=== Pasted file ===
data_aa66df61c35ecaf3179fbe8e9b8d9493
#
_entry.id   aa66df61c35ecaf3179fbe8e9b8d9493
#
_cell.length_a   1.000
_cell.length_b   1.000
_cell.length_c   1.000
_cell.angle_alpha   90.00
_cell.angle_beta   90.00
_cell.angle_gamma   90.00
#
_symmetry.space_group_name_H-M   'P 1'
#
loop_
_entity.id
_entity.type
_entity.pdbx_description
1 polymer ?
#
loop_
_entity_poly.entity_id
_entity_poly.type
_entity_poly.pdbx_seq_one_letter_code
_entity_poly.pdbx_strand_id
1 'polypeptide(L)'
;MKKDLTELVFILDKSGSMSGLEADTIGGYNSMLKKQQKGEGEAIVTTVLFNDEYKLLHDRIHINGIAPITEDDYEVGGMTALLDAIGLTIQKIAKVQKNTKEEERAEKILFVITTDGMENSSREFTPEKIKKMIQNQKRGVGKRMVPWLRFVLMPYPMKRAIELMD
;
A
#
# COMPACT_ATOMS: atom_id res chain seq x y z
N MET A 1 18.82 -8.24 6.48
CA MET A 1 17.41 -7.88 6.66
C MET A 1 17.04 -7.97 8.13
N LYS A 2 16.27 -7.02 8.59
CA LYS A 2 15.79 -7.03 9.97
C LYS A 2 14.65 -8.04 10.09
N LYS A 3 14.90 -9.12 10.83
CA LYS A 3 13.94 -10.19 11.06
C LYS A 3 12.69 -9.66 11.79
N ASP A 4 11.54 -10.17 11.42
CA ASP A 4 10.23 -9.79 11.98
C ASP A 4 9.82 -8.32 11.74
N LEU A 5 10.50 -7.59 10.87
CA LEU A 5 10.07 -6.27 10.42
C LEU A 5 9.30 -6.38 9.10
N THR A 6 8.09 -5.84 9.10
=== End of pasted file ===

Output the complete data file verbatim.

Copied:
data_aa66df61c35ecaf3179fbe8e9b8d9493
#
_entry.id   aa66df61c35ecaf3179fbe8e9b8d9493
#
_cell.length_a   1.000
_cell.length_b   1.000
_cell.length_c   1.000
_cell.angle_alpha   90.00
_cell.angle_beta   90.00
_cell.angle_gamma   90.00
#
_symmetry.space_group_name_H-M   'P 1'
#
loop_
_entity.id
_entity.type
_entity.pdbx_description
1 polymer ?
#
loop_
_entity_poly.entity_id
_entity_poly.type
_entity_poly.pdbx_seq_one_letter_code
_entity_poly.pdbx_strand_id
1 'polypeptide(L)'
;MKKDLTELVFILDKSGSMSGLEADTIGGYNSMLKKQQKGEGEAIVTTVLFNDEYKLLHDRIHINGIAPITEDDYEVGGMTALLDAIGLTIQKIAKVQKNTKEEERAEKILFVITTDGMENSSREFTPEKIKKMIQNQKRGVGKRMVPWLRFVLMPYPMKRAIELMD
;
A
#
# COMPACT_ATOMS: atom_id res chain seq x y z
N MET A 1 18.82 -8.24 6.48
CA MET A 1 17.41 -7.88 6.66
C MET A 1 17.04 -7.97 8.13
N LYS A 2 16.27 -7.02 8.59
CA LYS A 2 15.79 -7.03 9.97
C LYS A 2 14.65 -8.04 10.09
N LYS A 3 14.90 -9.12 10.83
CA LYS A 3 13.94 -10.19 11.06
C LYS A 3 12.69 -9.66 11.79
N ASP A 4 11.54 -10.17 11.42
CA ASP A 4 10.23 -9.79 11.98
C ASP A 4 9.82 -8.32 11.74
N LEU A 5 10.50 -7.59 10.87
CA LEU A 5 10.07 -6.27 10.42
C LEU A 5 9.30 -6.38 9.10
N THR A 6 8.09 -5.84 9.10